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Exploring the Connection Between Food Allergies and Headaches

Posted on by IBSTC

(Image thanks to melissabstein.blogspot.com)

Many people with chronic headaches suffer from them for years with no permanent relief. Whether or not you have migraine headaches, tension headaches, sinus headaches, or an undetermined form of headache, it is very possible that you are suffering from food allergy-induced inflammation. Recent research on migraines indicates that food allergies mediated by IgG-type antibodies are specifically to blame.

A headache is really a symptom of something else. It is obviously pain in the head, but the common factor is that headaches of all types usually involve inflammation. If the immune system reacts to one or more of the foods that you eat, then an inflammatory reaction is taking place that can potentially affect your head. Such reactions are far more common than many people realize.

The inflammation and thus the headache will resolve once the triggering food or foods are removed from the diet. Sometimes this is easier said than done, because the foods that we eat are often complicated combinations of numerous base foods. But once the problem is understood, the results can be dramatic.

What Foods Cause Headaches?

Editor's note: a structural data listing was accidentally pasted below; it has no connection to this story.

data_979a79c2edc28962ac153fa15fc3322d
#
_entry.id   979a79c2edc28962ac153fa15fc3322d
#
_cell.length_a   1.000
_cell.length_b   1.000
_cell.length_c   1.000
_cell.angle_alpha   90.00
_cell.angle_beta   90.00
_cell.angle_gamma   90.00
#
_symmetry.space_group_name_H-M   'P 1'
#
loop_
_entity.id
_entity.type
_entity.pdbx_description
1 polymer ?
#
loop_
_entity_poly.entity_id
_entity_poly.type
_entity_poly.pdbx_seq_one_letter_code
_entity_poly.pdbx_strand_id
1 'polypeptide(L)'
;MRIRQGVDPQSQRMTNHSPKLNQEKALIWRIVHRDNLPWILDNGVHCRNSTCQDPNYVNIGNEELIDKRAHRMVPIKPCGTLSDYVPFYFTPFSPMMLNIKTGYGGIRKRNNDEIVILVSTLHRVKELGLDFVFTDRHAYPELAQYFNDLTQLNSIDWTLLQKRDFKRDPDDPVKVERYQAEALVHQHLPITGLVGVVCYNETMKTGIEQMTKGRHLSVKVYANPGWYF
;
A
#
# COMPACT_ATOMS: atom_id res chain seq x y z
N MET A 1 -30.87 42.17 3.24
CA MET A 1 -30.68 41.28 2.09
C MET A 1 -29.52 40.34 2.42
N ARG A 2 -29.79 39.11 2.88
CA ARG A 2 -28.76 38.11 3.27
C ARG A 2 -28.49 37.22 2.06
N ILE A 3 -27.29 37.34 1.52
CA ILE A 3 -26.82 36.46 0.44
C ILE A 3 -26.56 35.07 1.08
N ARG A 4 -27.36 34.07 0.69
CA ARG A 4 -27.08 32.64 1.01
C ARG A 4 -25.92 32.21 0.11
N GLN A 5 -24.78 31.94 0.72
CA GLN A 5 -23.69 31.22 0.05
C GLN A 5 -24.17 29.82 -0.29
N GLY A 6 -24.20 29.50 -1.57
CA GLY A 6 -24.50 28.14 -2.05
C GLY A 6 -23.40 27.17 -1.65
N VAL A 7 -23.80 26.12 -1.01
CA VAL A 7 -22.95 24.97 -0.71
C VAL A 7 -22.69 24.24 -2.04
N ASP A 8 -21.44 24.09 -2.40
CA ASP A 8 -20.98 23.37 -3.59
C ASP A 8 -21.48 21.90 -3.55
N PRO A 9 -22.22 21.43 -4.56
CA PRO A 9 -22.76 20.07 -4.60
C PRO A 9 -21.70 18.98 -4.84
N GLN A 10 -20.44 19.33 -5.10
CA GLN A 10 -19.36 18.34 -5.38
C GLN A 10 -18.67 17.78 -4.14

The body can be allergic to any food, therefore any food allergy is capable of causing inflammation and headaches. This is why it can be so difficult for one to recognize the relationship between their diet and their symptoms.

Let’s use a dairy allergy as an example. If you eat any form of dairy, be it milk, butter, cheese, yogurt, or even dairy in the form of casein or whey in another food product, such as bread or milk chocolate, then you can potentially trigger the symptoms of your food allergy, in this case a headache. You should also know that allergy symptoms may show up hours or even a day later, well after a food is absorbed into your system.

How Do I Determine if I Have a Food Allergy?

Most doctors are not well versed in evaluating patients for food allergies. Skin testing is inadequate, and many blood tests are not thorough enough to discover a food allergy. The best way to determine if you have a food allergy is to have your blood tested for both IgE and IgG antibodies to a variety of foods. This is done with an ELISA Food Allergy Panel, which measures your immune response to approximately 100 different foods.

Although there are other potential causes of headaches and not all patients with chronic headaches have food allergies, those that do can get substantial relief by identifying and avoiding the foods to which they are allergic.

For information on being tested for food allergies, contact the IBS Treatment Center.
More information on food allergies here.

Image thanks to melissabstein.blogspot

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